A roundup of the key measures affecting businesses announced in the Spring Budget or introduced in the Finance Bill 2021

As the COVID-19 pandemic continues, the Government delivered a budget focused on alleviating the tax burden on the sectors hardest hit by lockdown and encouraging investment in a stagnant economy. Businesses have welcomed the changes, but it remains to be seen whether they will be enough to kickstart the UK’s economic recovery.

Corporation tax

The Chancellor confirmed that the corporation tax rate will remain at 19% for the time being, rising to 25% from April 2023. The small profits rate will also return, albeit in a much more limited form; only companies with profits of £50,000 or less will be allowed to remain on the 19% rate. Relief will also be available for businesses with profits under £250,000, ensuring that they also pay less than the full 25% rate.

Certain related taxes will also be amended in connection with the planned corporation tax hike. The diverted profits tax rate will rise to 31% from April 2023 to ensure that it still disincentivises profit shifting. The Government also plans to lower the bank surcharge, to ensure that the combined level of bank taxation does not damage the UK banking industry. The new surcharge will be revealed in the 2022 budget.

The new Finance Bill also introduced several enhanced capital allowances, available for companies making investments in plant and machinery. The most generous of these is the “super-deduction” – a 130% first-year allowance available on all assets which would normally qualify for the 18% “main rate”. For assets which qualify for the “special rate”, a lower first-year allowance of 50% will be available. 

This super-deduction is, and is meant to be, a quick injection to help restart the economy, not surgery to reconfigure the UK’s business tax landscape. The enhanced allowances announcement has been welcomed, though it will add considerable complexity to the system as the enhanced allowances will need to be factored in when the assets are subsequently sold.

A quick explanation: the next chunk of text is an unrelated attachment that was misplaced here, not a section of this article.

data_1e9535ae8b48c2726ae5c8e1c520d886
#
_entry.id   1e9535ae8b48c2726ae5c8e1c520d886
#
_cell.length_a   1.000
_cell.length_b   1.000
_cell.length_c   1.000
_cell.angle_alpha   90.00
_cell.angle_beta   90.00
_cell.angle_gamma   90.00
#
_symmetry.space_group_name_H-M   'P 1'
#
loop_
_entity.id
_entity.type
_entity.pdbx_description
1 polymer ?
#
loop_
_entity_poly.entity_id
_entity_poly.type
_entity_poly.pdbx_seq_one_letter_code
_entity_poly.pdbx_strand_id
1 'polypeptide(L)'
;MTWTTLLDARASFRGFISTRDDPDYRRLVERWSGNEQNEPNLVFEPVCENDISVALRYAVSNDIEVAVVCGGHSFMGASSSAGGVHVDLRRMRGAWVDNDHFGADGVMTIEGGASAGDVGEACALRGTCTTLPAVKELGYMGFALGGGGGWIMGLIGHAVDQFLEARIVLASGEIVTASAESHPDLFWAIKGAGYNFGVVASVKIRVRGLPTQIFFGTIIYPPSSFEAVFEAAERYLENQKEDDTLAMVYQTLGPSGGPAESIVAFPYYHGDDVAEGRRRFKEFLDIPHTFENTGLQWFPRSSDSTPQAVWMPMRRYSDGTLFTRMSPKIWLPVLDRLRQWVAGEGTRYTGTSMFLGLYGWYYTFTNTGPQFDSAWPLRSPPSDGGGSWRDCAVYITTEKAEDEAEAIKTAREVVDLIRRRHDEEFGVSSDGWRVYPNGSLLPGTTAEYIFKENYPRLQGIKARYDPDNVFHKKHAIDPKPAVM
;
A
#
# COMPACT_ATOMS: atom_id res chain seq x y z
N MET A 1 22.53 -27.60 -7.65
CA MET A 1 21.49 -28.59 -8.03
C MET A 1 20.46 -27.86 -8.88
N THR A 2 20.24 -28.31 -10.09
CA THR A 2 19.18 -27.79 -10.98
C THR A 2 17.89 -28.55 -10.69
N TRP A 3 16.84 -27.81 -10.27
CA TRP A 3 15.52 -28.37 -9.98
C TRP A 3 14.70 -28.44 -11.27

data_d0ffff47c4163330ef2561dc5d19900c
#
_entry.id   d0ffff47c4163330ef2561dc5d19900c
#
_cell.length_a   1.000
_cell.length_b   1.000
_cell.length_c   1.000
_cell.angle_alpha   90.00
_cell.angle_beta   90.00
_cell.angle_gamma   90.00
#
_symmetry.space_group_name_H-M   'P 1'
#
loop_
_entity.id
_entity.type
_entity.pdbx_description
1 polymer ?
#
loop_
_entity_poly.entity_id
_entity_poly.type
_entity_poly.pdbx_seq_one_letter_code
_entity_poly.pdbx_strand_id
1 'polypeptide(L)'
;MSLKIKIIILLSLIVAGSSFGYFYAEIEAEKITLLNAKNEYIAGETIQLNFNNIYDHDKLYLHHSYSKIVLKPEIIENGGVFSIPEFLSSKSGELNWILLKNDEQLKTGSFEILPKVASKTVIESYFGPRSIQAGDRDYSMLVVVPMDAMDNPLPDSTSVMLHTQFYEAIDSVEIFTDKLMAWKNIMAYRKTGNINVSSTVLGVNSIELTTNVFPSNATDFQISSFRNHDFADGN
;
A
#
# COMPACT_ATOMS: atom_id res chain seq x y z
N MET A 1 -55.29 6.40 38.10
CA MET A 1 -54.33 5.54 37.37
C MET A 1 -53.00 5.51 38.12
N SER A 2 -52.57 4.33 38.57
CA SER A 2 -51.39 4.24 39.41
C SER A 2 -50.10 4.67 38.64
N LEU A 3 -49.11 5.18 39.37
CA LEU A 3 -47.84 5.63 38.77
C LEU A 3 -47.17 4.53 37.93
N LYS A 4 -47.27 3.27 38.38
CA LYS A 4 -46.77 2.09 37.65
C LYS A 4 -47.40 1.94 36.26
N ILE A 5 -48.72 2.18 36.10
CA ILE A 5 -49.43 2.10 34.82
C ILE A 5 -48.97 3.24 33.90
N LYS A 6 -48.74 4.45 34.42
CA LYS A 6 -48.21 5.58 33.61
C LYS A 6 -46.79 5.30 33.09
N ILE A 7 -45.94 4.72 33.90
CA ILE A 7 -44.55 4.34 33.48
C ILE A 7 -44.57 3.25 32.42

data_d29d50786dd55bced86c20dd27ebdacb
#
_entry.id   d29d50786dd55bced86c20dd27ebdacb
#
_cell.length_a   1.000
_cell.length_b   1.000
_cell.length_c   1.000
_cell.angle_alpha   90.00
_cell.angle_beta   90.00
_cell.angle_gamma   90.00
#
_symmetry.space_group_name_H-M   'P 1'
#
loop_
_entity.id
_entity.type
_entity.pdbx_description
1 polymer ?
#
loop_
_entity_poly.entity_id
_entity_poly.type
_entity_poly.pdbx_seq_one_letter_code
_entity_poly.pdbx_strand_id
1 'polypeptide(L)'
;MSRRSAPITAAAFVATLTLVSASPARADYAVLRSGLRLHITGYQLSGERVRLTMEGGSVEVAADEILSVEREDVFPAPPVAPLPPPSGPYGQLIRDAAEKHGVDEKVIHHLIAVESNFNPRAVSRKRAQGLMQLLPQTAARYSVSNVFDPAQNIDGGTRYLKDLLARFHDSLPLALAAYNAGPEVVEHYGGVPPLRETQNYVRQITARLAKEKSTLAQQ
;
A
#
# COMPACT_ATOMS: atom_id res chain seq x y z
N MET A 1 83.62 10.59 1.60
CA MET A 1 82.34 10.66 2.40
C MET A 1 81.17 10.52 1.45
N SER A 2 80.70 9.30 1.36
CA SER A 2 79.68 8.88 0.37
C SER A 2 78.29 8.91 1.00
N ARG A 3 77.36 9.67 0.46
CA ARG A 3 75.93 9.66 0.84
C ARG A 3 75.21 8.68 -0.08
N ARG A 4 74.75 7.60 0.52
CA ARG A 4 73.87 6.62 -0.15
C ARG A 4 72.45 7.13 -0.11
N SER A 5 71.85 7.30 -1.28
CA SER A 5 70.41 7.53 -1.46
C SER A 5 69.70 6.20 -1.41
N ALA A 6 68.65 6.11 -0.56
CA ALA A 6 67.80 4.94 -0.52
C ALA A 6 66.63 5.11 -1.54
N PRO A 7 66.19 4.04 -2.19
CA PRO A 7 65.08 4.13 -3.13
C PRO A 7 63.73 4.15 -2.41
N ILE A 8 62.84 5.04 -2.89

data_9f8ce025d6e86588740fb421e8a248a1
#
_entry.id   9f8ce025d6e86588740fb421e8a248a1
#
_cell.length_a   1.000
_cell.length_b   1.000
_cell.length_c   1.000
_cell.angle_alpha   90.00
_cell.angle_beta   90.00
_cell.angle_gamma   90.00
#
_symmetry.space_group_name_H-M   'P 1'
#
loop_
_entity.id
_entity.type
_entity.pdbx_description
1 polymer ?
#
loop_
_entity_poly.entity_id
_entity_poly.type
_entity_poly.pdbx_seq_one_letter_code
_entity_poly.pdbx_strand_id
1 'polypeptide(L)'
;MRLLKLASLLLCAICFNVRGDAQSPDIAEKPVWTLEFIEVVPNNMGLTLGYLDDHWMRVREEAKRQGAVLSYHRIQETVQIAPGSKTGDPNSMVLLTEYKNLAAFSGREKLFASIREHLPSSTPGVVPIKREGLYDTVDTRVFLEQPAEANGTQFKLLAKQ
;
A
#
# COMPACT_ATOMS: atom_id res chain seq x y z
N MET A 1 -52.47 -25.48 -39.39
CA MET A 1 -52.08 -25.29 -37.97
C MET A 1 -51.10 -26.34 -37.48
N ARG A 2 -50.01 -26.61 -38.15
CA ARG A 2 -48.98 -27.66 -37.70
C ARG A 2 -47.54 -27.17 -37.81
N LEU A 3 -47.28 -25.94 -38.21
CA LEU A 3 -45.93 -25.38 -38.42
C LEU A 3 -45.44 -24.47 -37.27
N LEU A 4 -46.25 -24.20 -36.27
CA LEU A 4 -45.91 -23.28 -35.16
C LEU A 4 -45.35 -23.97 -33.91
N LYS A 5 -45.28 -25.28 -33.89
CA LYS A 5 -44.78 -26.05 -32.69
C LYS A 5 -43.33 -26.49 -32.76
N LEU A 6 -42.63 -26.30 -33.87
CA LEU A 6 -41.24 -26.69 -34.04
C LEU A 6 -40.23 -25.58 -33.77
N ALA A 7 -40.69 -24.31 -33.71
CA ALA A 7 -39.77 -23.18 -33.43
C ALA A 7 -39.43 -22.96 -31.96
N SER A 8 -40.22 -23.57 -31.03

The Government also intends to extend temporarily the period over which businesses may carry back trading losses from one year to three years for company accounting periods ending between 1 April 2020 and 31 March 2022.


The Chancellor has also announced the designation of eight English freeports, with more to follow in the future. Discussions are continuing with the devolved administration for the creation of freeports in Scotland, with the expectation that two will be designated from potential sites including Aberdeen, Dundee, Montrose, Rosyth, and Cromarty. Businesses operating within the freeports will benefit from a number of tax advantages, including a 100% capital allowance on plant and machinery used primarily within the freeport, full business rates relief, and an exemption from LBTT on the transfer of land or property used for a commercial trade. Businesses constructing or renovating non-residential buildings or structures within the freeport site will also benefit from an enhanced 10% rate of structures and buildings allowance.


In a move no doubt intended to prolong the survival of the industries hardest hit by the COVID-19 pandemic, the Government has chosen to extend the temporary reduced rate of 5% VAT for the tourism and hospitality sectors. This is set to rise to 12.5% on 1 October 2021, with the return to the standard rate taking place on 1 April 2022.

Businesses which took advantage of the VAT deferral scheme last year can now opt into the VAT deferral new payment scheme, which will allow them to make the deferred VAT payment in up to 11 interest-free instalments. Those who wish to take advantage of the scheme must opt in before 1 July 2021, and early adopters will be able to pay in the maximum number of instalments, so it is important not to delay.

Income tax

Scottish taxpayers will continue to pay income tax at the current rates, with all income thresholds except the top rate increasing in line with inflation.

Business rates

It was announced in advance of the UK Budget and after the Scottish Budget that the business rates holiday in Scotland is to be extended for a further 12 months for the retail, hospitality, leisure and aviation sectors until 31 March 2022.

Businesses across the country will be also able to claim an income tax or corporation tax deduction equivalent to any repayment of coronavirus support or relief made to a public authority, including business rates relief repayments.

The Author

Christine Yuill, partner, Pinsent Masons

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